Apply some force – rhubarb

Apply some force - rhubarb

This photo of me covering up my rhubarb crown with a large pot was taken on the allotment today.

The reason I was covering up the rhubarb crown was to exclude the light, which forces young, tender shoots to grow upwards. In the gardening world we call it ‘forcing’. The bright red stems taste much sweeter and more flavoursome than when grown in normal conditions. The crowns can be covered up with posh clay forcing pots, but I prefer to use an upturned dustbin or large pot. The usual time for forcing is about now, but in Yorkshire they have started earlier in their commercial forcing sheds, and stems are just coming available to chefs in the market gardens now. The technique of forcing rhubarb into early growth was allegedly discovered at the Chelsea Physic garden in 1817 when somebody accidentally covered a dormant crown with soil.  A few weeks later, when the soil was uncovered it revealed these delicious blanched stems, that were sweeter, redder and better flavoured than when grown under usual conditions. The technique of forcing rhubarb was born. However it wasn’t until the 1870s that people started growing them commercially, by taking the crowns inside and growing them in the dark in warm forcing sheds. The area that came synonymous with this technique is between Leeds, Wakefield and Bradford and is known as the Yorkshire rhubarb triangle.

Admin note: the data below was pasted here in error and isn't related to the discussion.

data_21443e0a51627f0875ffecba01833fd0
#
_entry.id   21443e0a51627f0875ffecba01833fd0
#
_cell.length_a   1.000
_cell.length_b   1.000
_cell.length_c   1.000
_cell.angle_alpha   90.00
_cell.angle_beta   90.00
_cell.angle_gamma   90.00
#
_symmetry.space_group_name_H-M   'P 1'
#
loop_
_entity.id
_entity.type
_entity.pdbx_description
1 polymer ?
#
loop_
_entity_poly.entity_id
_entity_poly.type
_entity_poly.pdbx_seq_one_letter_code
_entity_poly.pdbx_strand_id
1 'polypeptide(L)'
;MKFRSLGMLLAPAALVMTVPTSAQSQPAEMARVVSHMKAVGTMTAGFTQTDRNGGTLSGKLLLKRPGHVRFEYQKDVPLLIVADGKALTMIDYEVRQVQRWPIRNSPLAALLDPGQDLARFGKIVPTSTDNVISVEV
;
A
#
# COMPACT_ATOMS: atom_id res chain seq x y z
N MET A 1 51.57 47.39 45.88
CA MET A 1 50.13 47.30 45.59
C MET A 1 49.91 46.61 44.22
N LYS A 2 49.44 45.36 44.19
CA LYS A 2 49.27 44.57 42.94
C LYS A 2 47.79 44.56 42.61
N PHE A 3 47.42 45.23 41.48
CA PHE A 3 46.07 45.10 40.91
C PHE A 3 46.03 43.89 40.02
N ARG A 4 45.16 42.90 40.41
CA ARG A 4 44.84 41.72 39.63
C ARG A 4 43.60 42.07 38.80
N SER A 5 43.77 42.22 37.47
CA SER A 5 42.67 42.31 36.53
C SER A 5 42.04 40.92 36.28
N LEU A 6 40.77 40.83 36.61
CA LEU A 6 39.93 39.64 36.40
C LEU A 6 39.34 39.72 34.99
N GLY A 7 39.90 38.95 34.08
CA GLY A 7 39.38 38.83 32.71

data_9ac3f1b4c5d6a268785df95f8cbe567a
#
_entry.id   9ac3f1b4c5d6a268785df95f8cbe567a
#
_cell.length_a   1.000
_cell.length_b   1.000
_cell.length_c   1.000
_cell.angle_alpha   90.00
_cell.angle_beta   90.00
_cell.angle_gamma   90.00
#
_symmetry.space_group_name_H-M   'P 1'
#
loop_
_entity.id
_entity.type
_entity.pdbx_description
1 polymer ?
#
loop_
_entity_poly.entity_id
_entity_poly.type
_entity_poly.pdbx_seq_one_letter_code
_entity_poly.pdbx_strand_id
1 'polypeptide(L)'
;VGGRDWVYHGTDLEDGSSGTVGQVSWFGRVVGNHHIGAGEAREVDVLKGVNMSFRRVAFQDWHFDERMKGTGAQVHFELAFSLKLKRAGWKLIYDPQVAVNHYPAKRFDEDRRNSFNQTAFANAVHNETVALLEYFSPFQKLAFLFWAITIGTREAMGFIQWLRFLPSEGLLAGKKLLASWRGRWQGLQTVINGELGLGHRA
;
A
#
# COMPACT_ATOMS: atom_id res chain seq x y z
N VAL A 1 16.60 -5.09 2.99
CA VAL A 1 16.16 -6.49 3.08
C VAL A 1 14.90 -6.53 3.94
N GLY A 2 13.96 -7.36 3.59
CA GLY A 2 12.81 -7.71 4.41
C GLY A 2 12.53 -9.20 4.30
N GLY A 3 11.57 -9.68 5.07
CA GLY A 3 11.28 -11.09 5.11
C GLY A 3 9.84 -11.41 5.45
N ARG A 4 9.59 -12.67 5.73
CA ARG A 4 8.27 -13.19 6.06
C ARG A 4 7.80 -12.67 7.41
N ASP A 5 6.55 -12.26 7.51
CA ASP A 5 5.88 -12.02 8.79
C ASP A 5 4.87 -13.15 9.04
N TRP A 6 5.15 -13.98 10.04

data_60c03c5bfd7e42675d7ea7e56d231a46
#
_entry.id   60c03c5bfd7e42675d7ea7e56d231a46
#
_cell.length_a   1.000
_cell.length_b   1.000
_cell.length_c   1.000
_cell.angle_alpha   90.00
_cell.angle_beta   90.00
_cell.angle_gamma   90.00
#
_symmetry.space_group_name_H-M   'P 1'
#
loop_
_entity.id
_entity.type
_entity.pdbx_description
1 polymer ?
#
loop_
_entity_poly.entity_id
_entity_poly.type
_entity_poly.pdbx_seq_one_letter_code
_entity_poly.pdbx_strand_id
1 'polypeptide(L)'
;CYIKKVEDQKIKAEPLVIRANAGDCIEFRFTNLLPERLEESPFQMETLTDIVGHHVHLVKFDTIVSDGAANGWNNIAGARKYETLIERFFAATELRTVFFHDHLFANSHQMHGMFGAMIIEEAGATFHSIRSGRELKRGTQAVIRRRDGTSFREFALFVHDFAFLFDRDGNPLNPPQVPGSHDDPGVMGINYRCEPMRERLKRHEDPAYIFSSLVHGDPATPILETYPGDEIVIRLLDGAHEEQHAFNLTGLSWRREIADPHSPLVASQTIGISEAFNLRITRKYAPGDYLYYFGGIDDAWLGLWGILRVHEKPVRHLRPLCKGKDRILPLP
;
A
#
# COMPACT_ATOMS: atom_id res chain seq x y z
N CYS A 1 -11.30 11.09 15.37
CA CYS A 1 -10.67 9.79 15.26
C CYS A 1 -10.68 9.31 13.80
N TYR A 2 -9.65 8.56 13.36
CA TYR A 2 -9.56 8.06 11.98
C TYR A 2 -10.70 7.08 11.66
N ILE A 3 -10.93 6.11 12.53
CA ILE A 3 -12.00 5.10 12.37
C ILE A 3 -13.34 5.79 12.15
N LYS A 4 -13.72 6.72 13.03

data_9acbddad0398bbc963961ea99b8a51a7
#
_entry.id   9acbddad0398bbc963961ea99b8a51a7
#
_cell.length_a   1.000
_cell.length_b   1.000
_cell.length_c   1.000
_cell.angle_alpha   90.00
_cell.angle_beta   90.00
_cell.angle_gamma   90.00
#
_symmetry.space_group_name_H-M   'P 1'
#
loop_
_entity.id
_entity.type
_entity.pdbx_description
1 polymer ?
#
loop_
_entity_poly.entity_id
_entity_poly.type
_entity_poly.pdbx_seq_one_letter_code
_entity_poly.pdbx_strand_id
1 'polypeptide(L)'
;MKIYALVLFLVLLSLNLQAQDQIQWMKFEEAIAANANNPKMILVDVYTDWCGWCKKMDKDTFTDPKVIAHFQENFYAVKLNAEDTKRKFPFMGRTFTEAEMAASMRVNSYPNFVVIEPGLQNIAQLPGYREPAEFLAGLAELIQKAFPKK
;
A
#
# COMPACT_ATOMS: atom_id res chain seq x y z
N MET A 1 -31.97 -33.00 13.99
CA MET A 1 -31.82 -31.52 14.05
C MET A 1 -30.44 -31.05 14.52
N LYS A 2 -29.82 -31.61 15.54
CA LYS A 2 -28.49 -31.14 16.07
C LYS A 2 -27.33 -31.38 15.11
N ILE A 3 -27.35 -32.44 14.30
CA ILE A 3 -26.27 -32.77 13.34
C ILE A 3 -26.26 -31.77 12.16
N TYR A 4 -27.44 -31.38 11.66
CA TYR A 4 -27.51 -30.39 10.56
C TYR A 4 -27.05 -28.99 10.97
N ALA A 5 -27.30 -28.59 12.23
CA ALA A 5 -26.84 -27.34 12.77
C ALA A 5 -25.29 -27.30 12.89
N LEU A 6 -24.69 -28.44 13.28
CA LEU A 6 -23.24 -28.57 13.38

A treat for Autumn too.(Livingstone – photo above – will produce stems into Autumn – haven’t tried it yet)

I love rhubarb! Just the perfect amount of acidity and sharpness to cut through the sweetness of crumble and custard, yet bursting with fruit flavours (okay, veg flavours, but that doesn’t sound as nice). Until now it has always been something I’ve only been able to enjoy from early springtime until mid July. However, thanks to a new variety called ‘Livingstone’ it is now possible to keep harvesting right through until autumn. This new strain has had its summer dormancy eliminated, which causes conventional varieties to stop producing stems in mid summer.  Now it is possible to combine rhubarb with autumn fruits such as apple and blackberry to create amazing new seasonal combinations of dessert!

With Yorkshire producing forced rhubarb through winter, and Livingstone producing stems in autumn, it really does seem that rhubarb isn’t just a spring treat. It is becoming an ingredient for ‘all seasons’.

Simon Akeroyd

Simon Akeroyd is the author of 30 gardening books. He also writes for gardening magazines and newspapers. His first book Shrubs and Small Trees was published in 2008, and he publishes two or three books a year.